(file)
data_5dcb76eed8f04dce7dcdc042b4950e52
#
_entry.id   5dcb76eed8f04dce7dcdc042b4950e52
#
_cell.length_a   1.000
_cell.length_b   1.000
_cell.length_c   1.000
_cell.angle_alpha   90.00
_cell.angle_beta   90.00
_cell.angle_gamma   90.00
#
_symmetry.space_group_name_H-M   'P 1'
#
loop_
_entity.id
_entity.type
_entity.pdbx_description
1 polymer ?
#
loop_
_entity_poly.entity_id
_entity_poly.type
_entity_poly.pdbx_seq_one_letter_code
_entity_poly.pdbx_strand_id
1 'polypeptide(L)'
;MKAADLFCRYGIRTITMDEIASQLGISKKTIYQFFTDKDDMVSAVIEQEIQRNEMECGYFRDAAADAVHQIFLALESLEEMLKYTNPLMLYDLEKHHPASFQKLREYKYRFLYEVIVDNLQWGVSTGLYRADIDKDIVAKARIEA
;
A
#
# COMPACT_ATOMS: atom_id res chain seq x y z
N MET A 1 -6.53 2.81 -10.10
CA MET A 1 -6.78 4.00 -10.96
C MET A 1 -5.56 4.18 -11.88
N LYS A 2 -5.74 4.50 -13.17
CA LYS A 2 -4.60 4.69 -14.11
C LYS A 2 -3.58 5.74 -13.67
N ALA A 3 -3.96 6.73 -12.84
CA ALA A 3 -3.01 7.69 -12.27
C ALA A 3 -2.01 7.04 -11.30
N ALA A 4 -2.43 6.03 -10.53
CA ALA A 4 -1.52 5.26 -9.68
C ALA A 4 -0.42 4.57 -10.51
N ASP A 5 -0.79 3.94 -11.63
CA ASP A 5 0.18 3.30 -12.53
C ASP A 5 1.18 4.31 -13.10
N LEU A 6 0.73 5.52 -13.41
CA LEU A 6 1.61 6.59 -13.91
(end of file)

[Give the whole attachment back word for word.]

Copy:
data_5dcb76eed8f04dce7dcdc042b4950e52
#
_entry.id   5dcb76eed8f04dce7dcdc042b4950e52
#
_cell.length_a   1.000
_cell.length_b   1.000
_cell.length_c   1.000
_cell.angle_alpha   90.00
_cell.angle_beta   90.00
_cell.angle_gamma   90.00
#
_symmetry.space_group_name_H-M   'P 1'
#
loop_
_entity.id
_entity.type
_entity.pdbx_description
1 polymer ?
#
loop_
_entity_poly.entity_id
_entity_poly.type
_entity_poly.pdbx_seq_one_letter_code
_entity_poly.pdbx_strand_id
1 'polypeptide(L)'
;MKAADLFCRYGIRTITMDEIASQLGISKKTIYQFFTDKDDMVSAVIEQEIQRNEMECGYFRDAAADAVHQIFLALESLEEMLKYTNPLMLYDLEKHHPASFQKLREYKYRFLYEVIVDNLQWGVSTGLYRADIDKDIVAKARIEA
;
A
#
# COMPACT_ATOMS: atom_id res chain seq x y z
N MET A 1 -6.53 2.81 -10.10
CA MET A 1 -6.78 4.00 -10.96
C MET A 1 -5.56 4.18 -11.88
N LYS A 2 -5.74 4.50 -13.17
CA LYS A 2 -4.60 4.69 -14.11
C LYS A 2 -3.58 5.74 -13.67
N ALA A 3 -3.96 6.73 -12.84
CA ALA A 3 -3.01 7.69 -12.27
C ALA A 3 -2.01 7.04 -11.30
N ALA A 4 -2.43 6.03 -10.53
CA ALA A 4 -1.52 5.26 -9.68
C ALA A 4 -0.42 4.57 -10.51
N ASP A 5 -0.79 3.94 -11.63
CA ASP A 5 0.18 3.30 -12.53
C ASP A 5 1.18 4.31 -13.10
N LEU A 6 0.73 5.52 -13.41
CA LEU A 6 1.61 6.59 -13.91